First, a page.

Oswald the Rabbit comes to the rescue when a peg-legged sheik abducts his girlfriend and brings her to a mysterious pyramid filled with walking skeletons, animate hieroglyphics and other strange sights.
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Uncredited cast:
Bernice Hansen ...
Oswald the Lucky Rabbit (voice) (uncredited)
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Oswald the Rabbit comes to the rescue when a peg-legged sheik abducts his girlfriend and brings her to a mysterious pyramid filled with walking skeletons, animate hieroglyphics and other strange sights.

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27 February 1933 (USA)  »

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1.37 : 1
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References The Sheik (1921) See more »

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Oswald in Egypt
5 July 2017 | by (United Kingdom) – See all my reviews

Despite Oswald the Lucky Rabbit and his cartoons being popular and well received at the time, they have been vastly overshadowed over time by succeeding animation characters. It is a shame as, while not cartoon masterpieces, they are fascinating for anybody wanting to see what very old animation looked like.

The 1929-1930 batches of Walter Lantz-directed Oswald cartoons were a mixed bag, with some good, some forgettable and not much special and a few mediocre. The 1931 batch was mostly underwhelming, with only 6 out of 18 cartoons being above average or more. The 1932 batch had a few not so good, though the cartoons in question were nothing compared to the worst of the previous 3 years, cartoons, but most were decent to good and some even very good.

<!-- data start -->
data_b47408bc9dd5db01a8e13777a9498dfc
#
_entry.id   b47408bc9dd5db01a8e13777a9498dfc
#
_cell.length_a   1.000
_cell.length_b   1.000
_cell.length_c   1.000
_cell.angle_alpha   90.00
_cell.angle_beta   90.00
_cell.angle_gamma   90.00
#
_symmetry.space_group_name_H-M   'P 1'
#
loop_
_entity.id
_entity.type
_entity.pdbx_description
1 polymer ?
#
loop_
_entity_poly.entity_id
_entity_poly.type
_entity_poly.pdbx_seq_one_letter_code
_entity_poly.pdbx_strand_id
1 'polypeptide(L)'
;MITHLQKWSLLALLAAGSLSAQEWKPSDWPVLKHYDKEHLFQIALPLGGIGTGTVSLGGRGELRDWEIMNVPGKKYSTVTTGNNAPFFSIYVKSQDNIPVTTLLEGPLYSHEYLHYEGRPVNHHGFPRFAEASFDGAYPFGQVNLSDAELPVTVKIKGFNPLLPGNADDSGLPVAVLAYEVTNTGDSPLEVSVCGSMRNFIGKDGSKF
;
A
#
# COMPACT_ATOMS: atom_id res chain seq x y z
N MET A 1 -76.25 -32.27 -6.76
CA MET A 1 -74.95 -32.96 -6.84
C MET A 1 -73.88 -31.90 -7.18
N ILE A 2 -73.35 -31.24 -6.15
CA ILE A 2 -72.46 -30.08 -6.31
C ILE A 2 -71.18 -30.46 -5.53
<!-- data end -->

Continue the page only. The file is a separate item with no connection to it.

It was wonderful to see 'The Shriek' be just as good as one of the best Oswald cartoons in a while 'The Plumber'. Looks like the 1933 batch is shaping up to be the best year yet of the Lantz era. Sure the story is wafer thin and it's not hard at all to figure out how things will end. That said, that asset has been done far worse in Oswald cartoons (we are also talking about the Disney and Winkler era cartoons too, which were mostly good apart from a couple of stinkers in the Winkler era).

However, the animation is very good. There is the looser and more elaborate look of many of the previous Lantz era Oswald cartoons, but it was surprising and lovely to see parts of the animation reminding one of the animation style of the Disney years in places.

Likewise with the music and gags. The gags are some of the funniest and imaginatively timed of any Oswald cartoon seen recently, some of them are just hilarious and have just about enough variety to stop things getting repetitive. The music is infectious and lushly orchestrated, synchronisation looks natural and the sound is not as muffled as it can be.

Oswald is likable, cute and often very funny, while his girlfriend is charming and the villain is both amusing and appropriately antagonistic.

All in all, another winner for Oswald. 8/10 Bethany Cox


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